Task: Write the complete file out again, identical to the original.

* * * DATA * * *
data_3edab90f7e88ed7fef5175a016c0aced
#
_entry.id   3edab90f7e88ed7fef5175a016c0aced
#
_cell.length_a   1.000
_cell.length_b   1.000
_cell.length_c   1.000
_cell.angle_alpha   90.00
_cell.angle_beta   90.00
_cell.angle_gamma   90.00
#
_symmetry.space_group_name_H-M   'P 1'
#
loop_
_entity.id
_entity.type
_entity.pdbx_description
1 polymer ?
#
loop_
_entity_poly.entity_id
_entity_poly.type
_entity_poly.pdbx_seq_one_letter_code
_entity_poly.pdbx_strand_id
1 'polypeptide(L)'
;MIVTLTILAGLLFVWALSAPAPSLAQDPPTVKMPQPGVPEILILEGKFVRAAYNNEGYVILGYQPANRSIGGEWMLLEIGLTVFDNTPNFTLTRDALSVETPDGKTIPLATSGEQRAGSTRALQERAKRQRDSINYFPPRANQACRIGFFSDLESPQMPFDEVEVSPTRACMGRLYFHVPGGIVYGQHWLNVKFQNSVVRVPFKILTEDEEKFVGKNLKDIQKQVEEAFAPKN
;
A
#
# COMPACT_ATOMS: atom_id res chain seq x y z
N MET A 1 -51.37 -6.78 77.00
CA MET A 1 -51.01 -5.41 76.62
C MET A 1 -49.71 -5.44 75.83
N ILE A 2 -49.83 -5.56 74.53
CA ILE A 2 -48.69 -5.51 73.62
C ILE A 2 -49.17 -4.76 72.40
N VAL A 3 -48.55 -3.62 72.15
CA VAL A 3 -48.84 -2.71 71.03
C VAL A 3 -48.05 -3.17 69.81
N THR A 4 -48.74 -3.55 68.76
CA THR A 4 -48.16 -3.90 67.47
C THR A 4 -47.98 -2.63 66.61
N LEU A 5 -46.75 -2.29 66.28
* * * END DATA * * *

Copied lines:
data_3edab90f7e88ed7fef5175a016c0aced
#
_entry.id   3edab90f7e88ed7fef5175a016c0aced
#
_cell.length_a   1.000
_cell.length_b   1.000
_cell.length_c   1.000
_cell.angle_alpha   90.00
_cell.angle_beta   90.00
_cell.angle_gamma   90.00
#
_symmetry.space_group_name_H-M   'P 1'
#
loop_
_entity.id
_entity.type
_entity.pdbx_description
1 polymer ?
#
loop_
_entity_poly.entity_id
_entity_poly.type
_entity_poly.pdbx_seq_one_letter_code
_entity_poly.pdbx_strand_id
1 'polypeptide(L)'
;MIVTLTILAGLLFVWALSAPAPSLAQDPPTVKMPQPGVPEILILEGKFVRAAYNNEGYVILGYQPANRSIGGEWMLLEIGLTVFDNTPNFTLTRDALSVETPDGKTIPLATSGEQRAGSTRALQERAKRQRDSINYFPPRANQACRIGFFSDLESPQMPFDEVEVSPTRACMGRLYFHVPGGIVYGQHWLNVKFQNSVVRVPFKILTEDEEKFVGKNLKDIQKQVEEAFAPKN
;
A
#
# COMPACT_ATOMS: atom_id res chain seq x y z
N MET A 1 -51.37 -6.78 77.00
CA MET A 1 -51.01 -5.41 76.62
C MET A 1 -49.71 -5.44 75.83
N ILE A 2 -49.83 -5.56 74.53
CA ILE A 2 -48.69 -5.51 73.62
C ILE A 2 -49.17 -4.76 72.40
N VAL A 3 -48.55 -3.62 72.15
CA VAL A 3 -48.84 -2.71 71.03
C VAL A 3 -48.05 -3.17 69.81
N THR A 4 -48.74 -3.55 68.76
CA THR A 4 -48.16 -3.90 67.47
C THR A 4 -47.98 -2.63 66.61
N LEU A 5 -46.75 -2.29 66.28